Some might claim the honor for the CSS Huntley – the first successful submarine.  While it took the Huntley three tries, and two crews, she did sink the Union blockader USS Housatonic.  However, in my view, the Huntley added a new kind of warship, destined to play a pivotal role in naval conflicts, but not one which rendered the ships of other navies obsolete.

In the same fashion, the development of the aircraft carrier by the British towards the end of World War I provided the kindling for a revolution lit by General Billy Mitchell when he successfully sank the former SMS Ostfriesland with an airborne bomb from a plane flown off the deck of a ship.  The aircraft carrier (of which, coincidentally, I’ve just seen two from the air as I type this, the Forrestal and the Saratoga) eventually supplanted the all big-gun battleship – the first of which was HMS Dreadnought – but it took twenty years and the experience of World War II before that happened.

So it would be quite the feat to even equal the HMS Dreadnought.  Sounds like fun.

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June 10, 2004 at 9:35 pm

Wake Up Call

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The BBC is reporting that the US will withdraw 12,500 out of 37,000 troops in South Korea by the end of 2005.  This is a good thing.  I seriously doubt that the numbers make much difference to our military capabilities on the peninsula, but it’s bound to be some cold water in the face for South Korea.  The North has an awful lot of primitive but nasty missiles aimed across the parallel, and the ROK has rather liked the fact that a lot of Americans are in harm’s way, thus giving us skin in the game.  But the ROK has also gone a long way down the appeasement trail with the last Stalinist government.  Maybe this will serve as a wake up call to the real danger lurking in Pyongyang.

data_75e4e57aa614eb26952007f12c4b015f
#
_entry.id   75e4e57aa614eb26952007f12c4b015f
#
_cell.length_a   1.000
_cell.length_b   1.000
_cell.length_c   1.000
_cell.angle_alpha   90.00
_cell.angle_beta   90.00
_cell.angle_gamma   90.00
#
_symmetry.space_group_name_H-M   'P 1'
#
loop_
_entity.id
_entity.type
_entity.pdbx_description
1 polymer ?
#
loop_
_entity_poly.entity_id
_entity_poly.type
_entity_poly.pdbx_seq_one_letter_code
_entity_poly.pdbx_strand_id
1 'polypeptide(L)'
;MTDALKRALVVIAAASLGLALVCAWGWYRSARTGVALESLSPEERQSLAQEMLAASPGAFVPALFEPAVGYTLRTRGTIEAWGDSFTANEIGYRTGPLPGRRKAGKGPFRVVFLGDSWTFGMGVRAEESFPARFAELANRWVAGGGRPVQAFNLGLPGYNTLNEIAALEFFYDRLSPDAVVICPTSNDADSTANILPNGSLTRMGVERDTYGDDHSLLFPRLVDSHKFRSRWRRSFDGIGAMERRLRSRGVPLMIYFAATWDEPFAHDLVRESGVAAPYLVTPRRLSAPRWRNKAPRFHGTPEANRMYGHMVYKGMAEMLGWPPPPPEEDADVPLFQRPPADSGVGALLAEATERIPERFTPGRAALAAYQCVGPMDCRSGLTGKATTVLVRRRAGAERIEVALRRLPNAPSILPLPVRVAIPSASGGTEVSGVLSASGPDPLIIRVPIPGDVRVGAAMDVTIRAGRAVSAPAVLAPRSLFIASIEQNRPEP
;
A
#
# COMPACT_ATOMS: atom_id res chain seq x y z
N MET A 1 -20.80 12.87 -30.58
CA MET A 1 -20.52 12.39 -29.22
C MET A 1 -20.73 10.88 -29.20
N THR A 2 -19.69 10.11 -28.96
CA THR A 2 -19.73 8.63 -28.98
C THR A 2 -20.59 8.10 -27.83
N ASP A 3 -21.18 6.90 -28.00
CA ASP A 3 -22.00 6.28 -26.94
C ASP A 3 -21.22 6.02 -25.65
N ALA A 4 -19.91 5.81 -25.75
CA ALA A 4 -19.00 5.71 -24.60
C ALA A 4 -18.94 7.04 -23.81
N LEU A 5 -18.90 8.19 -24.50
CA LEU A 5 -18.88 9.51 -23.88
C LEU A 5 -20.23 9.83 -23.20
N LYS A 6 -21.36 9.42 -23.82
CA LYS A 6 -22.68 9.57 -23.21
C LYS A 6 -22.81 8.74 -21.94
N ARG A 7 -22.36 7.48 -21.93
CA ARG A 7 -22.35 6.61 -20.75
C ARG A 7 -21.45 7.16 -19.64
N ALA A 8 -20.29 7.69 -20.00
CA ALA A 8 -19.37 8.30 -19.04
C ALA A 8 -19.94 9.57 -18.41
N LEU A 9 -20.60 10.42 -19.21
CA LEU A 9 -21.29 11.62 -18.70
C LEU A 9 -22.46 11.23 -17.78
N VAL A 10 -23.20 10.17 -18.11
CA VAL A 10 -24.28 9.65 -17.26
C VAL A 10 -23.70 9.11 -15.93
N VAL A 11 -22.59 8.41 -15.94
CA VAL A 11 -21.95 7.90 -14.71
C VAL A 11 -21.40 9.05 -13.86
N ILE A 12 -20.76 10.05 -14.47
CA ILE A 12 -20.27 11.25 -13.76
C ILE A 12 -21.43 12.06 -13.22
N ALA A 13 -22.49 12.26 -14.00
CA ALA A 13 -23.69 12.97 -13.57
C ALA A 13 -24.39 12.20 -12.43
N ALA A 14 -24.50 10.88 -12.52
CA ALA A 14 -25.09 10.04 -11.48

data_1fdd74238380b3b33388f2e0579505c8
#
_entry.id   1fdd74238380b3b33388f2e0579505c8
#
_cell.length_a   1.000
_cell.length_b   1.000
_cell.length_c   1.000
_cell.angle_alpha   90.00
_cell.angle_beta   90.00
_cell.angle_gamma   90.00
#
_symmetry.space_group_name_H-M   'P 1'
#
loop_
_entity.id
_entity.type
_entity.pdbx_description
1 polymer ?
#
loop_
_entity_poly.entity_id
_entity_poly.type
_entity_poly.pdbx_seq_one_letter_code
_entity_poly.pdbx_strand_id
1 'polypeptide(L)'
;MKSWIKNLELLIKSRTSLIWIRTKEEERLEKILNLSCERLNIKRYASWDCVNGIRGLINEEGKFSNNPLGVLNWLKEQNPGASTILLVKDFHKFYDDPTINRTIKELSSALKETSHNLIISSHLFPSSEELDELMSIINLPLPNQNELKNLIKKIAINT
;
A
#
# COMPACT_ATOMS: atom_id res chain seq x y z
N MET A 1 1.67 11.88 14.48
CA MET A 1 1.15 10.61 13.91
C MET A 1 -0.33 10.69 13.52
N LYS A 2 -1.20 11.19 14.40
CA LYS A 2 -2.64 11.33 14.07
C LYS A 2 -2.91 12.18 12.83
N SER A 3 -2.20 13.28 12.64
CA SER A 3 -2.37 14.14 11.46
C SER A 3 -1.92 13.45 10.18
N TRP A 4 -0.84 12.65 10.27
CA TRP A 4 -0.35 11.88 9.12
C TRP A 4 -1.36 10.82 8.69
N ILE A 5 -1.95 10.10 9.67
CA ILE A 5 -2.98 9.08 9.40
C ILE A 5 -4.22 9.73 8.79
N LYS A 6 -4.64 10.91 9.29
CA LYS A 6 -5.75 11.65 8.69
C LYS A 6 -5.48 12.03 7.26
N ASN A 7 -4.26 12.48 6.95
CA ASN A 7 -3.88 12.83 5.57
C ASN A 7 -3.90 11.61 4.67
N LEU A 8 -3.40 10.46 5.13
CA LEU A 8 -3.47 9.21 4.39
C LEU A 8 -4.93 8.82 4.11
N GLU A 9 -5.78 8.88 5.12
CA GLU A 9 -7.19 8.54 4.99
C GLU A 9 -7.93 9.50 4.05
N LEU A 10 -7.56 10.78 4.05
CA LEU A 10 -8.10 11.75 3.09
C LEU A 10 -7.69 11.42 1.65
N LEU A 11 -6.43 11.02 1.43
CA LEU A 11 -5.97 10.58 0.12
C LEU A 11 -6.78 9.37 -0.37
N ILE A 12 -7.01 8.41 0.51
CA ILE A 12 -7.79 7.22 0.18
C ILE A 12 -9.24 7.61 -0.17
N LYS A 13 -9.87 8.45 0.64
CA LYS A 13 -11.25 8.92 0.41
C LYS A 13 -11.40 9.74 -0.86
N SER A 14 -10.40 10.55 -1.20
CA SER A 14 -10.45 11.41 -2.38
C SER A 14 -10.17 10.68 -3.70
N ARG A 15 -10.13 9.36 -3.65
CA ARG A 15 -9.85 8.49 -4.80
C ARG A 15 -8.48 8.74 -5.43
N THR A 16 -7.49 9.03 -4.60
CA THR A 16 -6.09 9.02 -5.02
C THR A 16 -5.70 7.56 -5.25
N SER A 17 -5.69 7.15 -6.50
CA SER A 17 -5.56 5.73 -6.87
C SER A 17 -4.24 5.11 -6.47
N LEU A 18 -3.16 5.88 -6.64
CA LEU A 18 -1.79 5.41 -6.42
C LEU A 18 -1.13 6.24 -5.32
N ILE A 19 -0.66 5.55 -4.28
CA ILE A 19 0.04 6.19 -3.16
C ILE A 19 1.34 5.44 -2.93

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June 7, 2004 at 10:30 am

Posted in Communism, Military

Tagged with , ,

We Do Have a Choice in November

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A friend of mine forwarded this picture and story.  Captain Dodge’s own words say it all:

Attached is a picture of one of my best friends in the Army, Mike 
McNaughton.  We were privates together in 1990-1994.  He stepped on a 
landmine in Afghanistan, Christmas 2002.

President Bush came to visit the wounded in the hospital.  He told Mike 
that when he could run a mile, that they would go on a run together.

True to his word, he called Mike every month or so to see how he was 
doing.  Well, last week they went on the run, 1 mile with the president. 
Not something you’ll see in the news, but seeing the president taking the 
time to say thank you to the wounded and to give hope to one of my best 
friends was one of the greatest/best things I have seen in my life.

It almost sounds like a corny email chain letter, but God bless him. 
Love, 
Justin 
CPT Justin P. Dodge, MD 
Flight Surgeon, 1-2 AVN RGT 
Medical Corps, U.S. Army

 

Written by martinipundit

June 2, 2004 at 10:31 am